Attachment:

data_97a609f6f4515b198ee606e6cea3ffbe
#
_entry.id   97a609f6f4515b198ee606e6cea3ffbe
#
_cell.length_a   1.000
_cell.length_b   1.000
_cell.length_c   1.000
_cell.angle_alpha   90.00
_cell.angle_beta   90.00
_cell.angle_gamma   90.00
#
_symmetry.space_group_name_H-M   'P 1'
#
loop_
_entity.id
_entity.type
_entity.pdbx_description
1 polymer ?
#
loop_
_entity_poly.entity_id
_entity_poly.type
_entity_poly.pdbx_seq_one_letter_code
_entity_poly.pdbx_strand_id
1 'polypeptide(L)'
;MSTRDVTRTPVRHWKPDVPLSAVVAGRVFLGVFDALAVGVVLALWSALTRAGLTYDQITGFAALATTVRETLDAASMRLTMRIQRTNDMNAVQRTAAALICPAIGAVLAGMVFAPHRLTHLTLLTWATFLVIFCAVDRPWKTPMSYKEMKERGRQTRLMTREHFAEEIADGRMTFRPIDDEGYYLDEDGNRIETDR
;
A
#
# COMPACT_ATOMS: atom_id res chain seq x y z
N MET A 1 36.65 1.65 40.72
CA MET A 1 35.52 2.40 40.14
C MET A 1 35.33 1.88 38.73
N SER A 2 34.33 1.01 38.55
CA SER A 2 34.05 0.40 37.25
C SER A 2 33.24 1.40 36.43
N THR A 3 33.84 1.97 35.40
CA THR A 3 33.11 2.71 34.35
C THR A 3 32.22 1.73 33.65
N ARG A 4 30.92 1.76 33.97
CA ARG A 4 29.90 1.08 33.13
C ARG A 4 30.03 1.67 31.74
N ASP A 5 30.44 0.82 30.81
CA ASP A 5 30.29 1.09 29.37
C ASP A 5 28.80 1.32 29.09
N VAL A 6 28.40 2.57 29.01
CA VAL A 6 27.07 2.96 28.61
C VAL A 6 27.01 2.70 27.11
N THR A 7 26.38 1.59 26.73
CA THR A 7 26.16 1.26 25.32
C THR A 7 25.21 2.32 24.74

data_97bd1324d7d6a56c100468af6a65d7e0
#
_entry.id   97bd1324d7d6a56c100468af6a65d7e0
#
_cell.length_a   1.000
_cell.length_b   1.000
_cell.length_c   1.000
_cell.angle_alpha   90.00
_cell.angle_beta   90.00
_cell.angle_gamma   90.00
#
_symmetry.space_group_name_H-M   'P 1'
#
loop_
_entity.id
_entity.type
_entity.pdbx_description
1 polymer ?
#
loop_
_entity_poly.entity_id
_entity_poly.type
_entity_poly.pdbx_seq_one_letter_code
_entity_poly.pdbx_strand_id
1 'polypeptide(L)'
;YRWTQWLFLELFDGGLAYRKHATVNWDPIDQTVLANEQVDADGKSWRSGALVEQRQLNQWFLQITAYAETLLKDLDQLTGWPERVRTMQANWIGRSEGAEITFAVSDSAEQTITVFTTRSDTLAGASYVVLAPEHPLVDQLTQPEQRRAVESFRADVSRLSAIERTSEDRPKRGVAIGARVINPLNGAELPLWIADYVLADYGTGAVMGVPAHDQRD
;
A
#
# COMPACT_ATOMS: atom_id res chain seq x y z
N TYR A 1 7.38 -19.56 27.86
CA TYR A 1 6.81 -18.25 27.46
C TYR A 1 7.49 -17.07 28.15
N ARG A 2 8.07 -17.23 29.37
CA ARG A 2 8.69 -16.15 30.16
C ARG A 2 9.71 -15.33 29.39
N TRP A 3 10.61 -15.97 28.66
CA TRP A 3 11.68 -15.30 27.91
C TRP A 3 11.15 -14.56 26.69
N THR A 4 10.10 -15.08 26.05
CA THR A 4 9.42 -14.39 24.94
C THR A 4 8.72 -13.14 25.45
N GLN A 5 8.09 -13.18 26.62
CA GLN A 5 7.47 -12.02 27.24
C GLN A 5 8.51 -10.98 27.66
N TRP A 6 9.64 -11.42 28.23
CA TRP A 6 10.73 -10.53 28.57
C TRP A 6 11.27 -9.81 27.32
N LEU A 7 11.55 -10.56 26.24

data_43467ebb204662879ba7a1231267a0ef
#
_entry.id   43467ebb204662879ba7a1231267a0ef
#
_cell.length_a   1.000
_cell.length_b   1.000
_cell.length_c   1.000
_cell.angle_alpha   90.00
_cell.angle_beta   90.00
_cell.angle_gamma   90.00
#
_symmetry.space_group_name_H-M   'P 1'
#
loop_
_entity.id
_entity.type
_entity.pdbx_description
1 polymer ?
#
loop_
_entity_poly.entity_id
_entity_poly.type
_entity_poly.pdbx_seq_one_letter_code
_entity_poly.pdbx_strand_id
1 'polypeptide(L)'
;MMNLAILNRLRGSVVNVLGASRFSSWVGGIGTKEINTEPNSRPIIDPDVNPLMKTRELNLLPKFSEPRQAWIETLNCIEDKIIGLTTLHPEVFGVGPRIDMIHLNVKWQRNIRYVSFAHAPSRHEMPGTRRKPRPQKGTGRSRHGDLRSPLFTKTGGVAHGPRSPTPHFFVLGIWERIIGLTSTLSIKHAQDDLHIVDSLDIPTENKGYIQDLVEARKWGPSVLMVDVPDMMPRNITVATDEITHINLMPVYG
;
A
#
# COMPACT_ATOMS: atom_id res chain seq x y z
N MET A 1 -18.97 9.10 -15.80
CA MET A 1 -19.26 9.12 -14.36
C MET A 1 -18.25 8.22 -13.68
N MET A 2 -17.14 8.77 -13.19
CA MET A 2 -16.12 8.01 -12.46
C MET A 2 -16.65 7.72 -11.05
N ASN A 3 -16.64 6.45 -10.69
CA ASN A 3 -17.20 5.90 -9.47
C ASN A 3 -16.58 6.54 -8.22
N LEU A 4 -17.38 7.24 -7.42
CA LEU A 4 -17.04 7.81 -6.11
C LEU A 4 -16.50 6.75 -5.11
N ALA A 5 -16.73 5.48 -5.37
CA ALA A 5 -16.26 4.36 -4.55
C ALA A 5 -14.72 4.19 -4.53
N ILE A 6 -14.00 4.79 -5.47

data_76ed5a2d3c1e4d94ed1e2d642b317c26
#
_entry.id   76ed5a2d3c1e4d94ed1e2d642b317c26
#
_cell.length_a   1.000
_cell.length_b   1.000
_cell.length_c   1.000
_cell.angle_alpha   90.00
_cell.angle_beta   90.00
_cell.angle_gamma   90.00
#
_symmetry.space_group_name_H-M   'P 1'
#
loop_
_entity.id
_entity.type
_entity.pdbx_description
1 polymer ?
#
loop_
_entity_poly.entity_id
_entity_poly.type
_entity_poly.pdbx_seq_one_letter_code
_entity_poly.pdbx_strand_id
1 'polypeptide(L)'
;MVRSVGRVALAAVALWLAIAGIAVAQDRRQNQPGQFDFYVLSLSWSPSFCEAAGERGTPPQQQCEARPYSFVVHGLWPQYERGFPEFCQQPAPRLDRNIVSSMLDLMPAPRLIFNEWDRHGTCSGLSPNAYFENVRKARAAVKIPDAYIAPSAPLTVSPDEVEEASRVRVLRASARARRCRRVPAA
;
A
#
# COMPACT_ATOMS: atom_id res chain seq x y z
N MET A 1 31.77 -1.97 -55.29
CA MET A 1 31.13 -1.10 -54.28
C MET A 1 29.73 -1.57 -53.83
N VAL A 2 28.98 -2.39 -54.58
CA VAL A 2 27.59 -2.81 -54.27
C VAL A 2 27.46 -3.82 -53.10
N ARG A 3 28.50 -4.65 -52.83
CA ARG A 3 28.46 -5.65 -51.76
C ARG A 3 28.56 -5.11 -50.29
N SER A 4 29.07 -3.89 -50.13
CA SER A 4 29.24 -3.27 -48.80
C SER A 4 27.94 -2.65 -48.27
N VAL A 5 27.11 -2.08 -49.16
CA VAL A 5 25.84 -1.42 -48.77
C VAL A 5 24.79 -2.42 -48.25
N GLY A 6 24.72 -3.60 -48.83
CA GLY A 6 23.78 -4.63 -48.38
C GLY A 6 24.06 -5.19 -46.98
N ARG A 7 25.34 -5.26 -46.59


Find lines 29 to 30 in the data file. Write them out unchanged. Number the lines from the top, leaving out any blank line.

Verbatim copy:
#
# COMPACT_ATOMS: atom_id res chain seq x y z